Changes made to library

by Angelica LaVine / Beacon Correspondent • October 10, 2013

To provide more space for students to study and organizations to host events, the Iwasaki Library was restructured this semester, said Robert Fleming, executive director of the library. Changes include a consolidation and relocation of print collections, additional study desks, a new consultation room, and redesigned pillars.

Fleming said the total cost of the renovations was approximately $80,000, which consisted of $50,000 for new furniture and $30,000 for labor and infrastructure like electrical wiring, carpeting, and removal of shelving.

According to Fleming, the library staff was able to create more space by relocating print collections — like scholarly journals — from the center of the library’s main room to the right side of the space. Now, study tables and armchairs stand in their place.

The DVD and screenplay collections, which, according to Fleming, are the two most popular ones, have been combined with the print collections so they are more accessible. Fleming said this new location provides more room for these collections to grow larger over the years. 

The current issues of the library’s print periodical subscriptions are now shelved with bound periodical backfiles from 2006 or later, which are located to the right of the computers near the library’s entrance, according to Fleming. All bound periodical backfiles from 2005 or earlier are now shelved in the library’s sub-basement compact storage room, said Fleming.

Also, display shelving was taken down in the quiet study area of the library to allow space for more tables. The copying machines have been moved out of their former location and into the quiet study area. This move allowed for the room where the copying machines were previously stationed to be transformed into a conference room with a long table and chairs inside. According to Fleming, the room is now a consultation office meant for faculty and library staff meetings, but may serve as a study space when not in use.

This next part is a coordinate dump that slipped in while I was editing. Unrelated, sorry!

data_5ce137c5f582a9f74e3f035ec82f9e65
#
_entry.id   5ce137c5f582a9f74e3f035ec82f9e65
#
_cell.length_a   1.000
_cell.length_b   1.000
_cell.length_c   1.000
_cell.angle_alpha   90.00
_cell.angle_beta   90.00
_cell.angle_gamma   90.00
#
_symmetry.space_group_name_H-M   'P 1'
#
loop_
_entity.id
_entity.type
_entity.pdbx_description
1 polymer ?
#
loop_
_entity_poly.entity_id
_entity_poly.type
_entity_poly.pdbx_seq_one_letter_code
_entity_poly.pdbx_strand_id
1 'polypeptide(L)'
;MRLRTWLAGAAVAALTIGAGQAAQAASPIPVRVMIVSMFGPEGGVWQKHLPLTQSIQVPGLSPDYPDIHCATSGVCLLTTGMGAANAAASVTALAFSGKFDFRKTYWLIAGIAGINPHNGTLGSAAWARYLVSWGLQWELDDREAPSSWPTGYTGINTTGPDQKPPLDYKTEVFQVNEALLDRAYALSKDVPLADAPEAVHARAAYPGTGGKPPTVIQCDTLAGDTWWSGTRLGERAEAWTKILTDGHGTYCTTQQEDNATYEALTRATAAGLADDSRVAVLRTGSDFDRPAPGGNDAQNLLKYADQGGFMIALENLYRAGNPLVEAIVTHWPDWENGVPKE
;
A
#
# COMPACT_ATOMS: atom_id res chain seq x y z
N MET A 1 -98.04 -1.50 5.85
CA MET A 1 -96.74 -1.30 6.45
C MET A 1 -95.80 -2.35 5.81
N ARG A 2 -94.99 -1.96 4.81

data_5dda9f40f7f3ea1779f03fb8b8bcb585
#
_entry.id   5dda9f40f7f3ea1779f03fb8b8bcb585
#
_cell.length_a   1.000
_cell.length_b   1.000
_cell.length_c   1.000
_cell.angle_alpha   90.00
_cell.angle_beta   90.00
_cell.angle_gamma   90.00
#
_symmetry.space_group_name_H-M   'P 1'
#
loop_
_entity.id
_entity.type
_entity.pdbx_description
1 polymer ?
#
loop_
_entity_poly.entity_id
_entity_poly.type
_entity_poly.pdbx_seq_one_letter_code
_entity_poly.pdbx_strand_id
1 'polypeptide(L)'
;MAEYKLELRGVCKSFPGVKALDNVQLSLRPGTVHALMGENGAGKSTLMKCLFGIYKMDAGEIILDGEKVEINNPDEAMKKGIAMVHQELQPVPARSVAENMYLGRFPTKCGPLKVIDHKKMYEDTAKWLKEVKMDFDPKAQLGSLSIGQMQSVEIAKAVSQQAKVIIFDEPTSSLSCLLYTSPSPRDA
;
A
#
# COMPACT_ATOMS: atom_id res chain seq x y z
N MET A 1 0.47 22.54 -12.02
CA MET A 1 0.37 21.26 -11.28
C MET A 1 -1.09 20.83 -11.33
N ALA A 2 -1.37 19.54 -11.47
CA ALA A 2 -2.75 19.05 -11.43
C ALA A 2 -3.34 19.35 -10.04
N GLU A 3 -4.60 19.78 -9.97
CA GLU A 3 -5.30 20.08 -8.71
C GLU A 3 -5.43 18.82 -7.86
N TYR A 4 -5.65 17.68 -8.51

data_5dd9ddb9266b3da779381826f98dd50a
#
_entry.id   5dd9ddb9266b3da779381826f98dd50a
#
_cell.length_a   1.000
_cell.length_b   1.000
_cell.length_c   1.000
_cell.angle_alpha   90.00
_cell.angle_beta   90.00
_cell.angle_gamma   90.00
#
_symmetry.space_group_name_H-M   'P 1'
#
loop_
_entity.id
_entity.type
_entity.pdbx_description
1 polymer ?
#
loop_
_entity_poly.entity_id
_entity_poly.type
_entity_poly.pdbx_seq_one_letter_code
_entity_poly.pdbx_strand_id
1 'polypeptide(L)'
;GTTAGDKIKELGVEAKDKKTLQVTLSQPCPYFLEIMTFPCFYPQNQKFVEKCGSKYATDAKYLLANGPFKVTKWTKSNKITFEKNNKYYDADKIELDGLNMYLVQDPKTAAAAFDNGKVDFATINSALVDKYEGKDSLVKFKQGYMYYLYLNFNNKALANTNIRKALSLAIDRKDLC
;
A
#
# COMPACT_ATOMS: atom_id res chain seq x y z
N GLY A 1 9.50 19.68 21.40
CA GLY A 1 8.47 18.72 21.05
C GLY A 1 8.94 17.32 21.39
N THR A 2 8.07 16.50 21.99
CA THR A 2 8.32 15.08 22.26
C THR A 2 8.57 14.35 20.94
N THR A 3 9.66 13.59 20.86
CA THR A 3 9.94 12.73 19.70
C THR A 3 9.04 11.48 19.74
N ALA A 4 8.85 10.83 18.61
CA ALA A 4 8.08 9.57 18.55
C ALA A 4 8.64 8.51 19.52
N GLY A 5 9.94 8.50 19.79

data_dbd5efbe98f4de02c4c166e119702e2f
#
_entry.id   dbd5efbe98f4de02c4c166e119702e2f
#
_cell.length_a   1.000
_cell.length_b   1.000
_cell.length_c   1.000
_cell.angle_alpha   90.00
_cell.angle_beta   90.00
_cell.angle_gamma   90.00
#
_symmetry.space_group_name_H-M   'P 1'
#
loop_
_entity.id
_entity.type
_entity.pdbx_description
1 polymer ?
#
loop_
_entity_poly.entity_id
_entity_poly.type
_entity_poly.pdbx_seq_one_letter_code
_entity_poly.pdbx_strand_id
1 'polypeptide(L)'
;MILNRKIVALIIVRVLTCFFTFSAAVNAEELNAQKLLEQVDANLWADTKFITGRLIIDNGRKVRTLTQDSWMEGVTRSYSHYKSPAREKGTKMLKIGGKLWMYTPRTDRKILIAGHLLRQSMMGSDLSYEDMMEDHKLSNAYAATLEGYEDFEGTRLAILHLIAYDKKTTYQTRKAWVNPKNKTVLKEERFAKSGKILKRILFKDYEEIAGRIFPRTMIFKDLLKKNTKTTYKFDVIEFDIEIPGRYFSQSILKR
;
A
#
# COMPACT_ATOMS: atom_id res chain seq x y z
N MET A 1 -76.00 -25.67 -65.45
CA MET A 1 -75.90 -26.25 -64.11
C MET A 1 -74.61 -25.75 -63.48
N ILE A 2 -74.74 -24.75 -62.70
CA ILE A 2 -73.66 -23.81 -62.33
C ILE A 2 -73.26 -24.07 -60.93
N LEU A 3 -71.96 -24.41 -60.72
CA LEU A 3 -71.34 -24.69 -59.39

Overall, these changes added 43 new study seats, said Fleming.

Erinn Pascal, a senior writing, literature, and publishing major, said she spends most of her time outside of class in the library. She said she believes the changes are important because they help the library attract more off-campus students and allow more students to meet and interact.

“Now that there is more seating, it really encourages off-campus students to come and spend time here, because it is a guaranteed place they can go,” said Pascal, who lives in Allston.

Other modifications were made to help the library become more student-friendly, said Fleming. Electrical outlets were installed onto six of the study tables in the main room of the library, so students don’t have to share plugs on the wall. But Katie Minard, a senior marketing communication major, said that despite this addition, she is still having a hard time finding a place to charge her laptop while studying during certain times of the school day, typically between 12 p.m. and 4 p.m.

“It still took me a half an hour just to find a place to sit where there was an outlet,” she said.

Fleming said he hoped the changes made to the library would give student organizations more space to hold events. Space for photography displays, which are currently showcasing the work of Peter Paradise, a staff member in Emerson’s IT department, was designed for this very purpose. Fleming said he hopes to invite student organizations, such as Developed Images, to display their photographs on the library walls in the upcoming months.

Three pillars in the center of the main room were painted with chalkboard paint, with the left pillar meant to be an advertisement space for student organizations to publicize upcoming events. The center pillar serves as a signpost for the reserves and for the printers, which Fleming says are the two most common locations asked for by students. The right pillar is meant to be a free communication board for student ideas and interests, and currently houses polls about books read over the summer and candidates for student government association elections.

According to Fleming, chalk is kept at the library staff desks so that members of the Emerson community can write on the pillars at any time.

“We figured we should let the students communicate, because after all, this is a communication school,” said Fleming.

However, two swastikas were found drawn on one pillar two weeks ago. Fleming said if more graffiti appears, the chalkboard paint may be removed.